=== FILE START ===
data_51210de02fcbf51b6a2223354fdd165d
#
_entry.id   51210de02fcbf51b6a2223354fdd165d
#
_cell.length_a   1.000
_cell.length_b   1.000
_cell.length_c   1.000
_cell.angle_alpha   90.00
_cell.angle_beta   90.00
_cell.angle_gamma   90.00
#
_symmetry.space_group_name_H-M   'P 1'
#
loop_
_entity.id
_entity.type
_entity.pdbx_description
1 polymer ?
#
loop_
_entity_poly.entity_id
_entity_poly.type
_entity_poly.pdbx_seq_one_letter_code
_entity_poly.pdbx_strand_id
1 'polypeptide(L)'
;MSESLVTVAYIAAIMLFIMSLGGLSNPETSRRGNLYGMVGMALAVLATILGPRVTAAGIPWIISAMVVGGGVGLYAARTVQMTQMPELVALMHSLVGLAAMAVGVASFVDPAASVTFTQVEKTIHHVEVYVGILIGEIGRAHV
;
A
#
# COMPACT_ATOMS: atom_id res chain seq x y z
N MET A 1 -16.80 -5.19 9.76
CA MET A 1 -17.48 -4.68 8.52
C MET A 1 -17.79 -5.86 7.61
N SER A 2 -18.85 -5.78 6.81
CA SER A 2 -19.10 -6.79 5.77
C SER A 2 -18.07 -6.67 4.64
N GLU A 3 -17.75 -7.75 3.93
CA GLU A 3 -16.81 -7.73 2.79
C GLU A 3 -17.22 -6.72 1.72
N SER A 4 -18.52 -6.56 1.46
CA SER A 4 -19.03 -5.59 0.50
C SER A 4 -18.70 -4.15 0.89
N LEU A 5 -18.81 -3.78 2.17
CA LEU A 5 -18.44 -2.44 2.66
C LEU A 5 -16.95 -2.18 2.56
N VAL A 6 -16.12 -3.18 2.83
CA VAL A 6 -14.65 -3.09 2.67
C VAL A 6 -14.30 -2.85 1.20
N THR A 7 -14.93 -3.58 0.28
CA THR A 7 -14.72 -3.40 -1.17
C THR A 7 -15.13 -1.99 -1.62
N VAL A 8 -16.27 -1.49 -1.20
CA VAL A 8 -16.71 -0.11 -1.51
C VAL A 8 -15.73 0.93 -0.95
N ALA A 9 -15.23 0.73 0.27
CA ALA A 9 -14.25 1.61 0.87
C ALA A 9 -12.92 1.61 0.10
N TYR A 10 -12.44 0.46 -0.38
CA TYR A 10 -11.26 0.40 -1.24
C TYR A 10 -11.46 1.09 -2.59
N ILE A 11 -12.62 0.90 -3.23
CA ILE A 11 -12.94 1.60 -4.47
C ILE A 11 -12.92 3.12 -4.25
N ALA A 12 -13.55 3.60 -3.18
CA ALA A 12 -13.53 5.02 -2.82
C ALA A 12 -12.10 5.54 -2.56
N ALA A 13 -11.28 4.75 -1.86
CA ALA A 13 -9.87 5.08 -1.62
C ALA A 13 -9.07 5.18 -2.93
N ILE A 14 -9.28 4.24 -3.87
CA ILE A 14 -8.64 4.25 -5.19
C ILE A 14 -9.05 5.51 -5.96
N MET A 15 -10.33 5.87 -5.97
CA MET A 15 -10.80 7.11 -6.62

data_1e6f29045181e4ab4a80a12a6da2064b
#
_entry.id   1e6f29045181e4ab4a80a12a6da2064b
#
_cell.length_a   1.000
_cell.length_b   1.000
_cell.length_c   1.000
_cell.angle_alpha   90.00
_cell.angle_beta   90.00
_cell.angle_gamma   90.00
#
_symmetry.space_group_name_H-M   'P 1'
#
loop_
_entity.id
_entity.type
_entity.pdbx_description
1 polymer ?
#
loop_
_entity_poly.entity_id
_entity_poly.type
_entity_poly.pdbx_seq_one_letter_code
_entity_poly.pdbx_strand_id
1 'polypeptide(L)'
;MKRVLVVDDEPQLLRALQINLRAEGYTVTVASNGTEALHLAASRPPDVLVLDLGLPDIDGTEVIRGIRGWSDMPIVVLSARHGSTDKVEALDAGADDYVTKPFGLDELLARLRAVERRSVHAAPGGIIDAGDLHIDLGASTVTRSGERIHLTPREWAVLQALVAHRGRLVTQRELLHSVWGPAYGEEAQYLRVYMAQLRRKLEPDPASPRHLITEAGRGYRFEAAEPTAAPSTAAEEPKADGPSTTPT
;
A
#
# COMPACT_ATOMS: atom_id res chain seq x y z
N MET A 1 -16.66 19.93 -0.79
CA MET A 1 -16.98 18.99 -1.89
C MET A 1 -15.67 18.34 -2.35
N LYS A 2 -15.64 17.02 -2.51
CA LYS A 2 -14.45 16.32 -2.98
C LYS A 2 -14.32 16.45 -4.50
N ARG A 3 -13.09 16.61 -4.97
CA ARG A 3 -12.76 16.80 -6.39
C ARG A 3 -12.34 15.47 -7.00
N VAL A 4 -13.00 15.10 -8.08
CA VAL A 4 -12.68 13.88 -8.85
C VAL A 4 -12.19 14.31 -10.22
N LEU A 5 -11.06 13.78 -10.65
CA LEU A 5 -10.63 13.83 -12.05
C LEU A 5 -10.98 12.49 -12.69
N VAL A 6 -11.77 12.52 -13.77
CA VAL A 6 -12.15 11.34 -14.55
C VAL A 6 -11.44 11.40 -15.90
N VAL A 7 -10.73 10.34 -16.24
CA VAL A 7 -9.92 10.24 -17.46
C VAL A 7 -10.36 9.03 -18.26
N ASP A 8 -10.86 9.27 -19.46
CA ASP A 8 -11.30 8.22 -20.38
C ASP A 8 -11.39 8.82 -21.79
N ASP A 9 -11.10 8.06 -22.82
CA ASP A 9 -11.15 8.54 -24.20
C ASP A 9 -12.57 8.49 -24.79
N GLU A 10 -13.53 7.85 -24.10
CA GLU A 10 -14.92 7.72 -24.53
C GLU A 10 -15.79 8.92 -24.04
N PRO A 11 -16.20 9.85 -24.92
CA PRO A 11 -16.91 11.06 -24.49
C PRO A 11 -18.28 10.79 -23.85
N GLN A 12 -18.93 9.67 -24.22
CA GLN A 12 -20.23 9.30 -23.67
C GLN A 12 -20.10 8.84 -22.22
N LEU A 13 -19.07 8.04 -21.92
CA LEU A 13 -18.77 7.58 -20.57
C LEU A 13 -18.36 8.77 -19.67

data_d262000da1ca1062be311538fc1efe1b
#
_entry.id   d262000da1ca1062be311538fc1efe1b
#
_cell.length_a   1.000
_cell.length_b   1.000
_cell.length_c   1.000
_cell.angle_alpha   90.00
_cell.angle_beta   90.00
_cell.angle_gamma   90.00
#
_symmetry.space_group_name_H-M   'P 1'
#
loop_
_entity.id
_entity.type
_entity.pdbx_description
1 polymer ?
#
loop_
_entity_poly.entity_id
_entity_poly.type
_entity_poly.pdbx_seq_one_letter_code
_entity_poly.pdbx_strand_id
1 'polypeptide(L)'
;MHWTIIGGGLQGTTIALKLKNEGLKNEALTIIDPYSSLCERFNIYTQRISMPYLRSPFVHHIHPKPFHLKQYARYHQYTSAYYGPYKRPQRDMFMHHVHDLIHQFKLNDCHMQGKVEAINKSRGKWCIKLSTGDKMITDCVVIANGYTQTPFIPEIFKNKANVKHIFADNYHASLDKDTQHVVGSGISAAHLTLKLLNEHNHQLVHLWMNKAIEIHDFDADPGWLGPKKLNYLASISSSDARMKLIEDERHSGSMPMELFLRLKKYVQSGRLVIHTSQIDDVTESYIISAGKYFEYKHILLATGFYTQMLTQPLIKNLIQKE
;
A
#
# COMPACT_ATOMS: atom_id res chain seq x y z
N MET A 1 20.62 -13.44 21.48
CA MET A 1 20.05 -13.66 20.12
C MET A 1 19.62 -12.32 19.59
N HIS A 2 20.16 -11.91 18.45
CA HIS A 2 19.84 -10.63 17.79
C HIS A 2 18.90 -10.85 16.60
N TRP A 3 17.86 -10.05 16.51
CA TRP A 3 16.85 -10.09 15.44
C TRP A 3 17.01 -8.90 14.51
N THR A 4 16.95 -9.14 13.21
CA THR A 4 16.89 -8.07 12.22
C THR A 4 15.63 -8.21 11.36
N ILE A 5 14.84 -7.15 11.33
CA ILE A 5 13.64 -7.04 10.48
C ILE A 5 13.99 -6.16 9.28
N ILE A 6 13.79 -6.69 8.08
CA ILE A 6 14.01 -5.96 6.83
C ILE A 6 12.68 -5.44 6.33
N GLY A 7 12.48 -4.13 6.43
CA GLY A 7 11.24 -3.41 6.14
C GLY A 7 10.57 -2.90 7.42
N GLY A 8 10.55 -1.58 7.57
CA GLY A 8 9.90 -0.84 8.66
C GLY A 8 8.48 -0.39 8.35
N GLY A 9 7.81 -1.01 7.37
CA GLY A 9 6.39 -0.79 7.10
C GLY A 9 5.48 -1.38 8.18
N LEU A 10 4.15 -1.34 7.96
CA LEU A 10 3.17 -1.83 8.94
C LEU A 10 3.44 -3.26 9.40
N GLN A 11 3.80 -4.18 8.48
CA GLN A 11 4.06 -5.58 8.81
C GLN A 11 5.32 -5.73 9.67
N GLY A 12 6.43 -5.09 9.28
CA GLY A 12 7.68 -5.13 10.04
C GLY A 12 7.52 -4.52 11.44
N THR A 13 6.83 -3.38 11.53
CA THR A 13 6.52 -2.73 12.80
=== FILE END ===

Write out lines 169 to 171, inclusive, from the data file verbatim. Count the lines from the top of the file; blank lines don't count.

;MHWTIIGGGLQGTTIALKLKNEGLKNEALTIIDPYSSLCERFNIYTQRISMPYLRSPFVHHIHPKPFHLKQYARYHQYTSAYYGPYKRPQRDMFMHHVHDLIHQFKLNDCHMQGKVEAINKSRGKWCIKLSTGDKMITDCVVIANGYTQTPFIPEIFKNKANVKHIFADNYHASLDKDTQHVVGSGISAAHLTLKLLNEHNHQLVHLWMNKAIEIHDFDADPGWLGPKKLNYLASISSSDARMKLIEDERHSGSMPMELFLRLKKYVQSGRLVIHTSQIDDVTESYIISAGKYFEYKHILLATGFYTQMLTQPLIKNLIQKE
;
A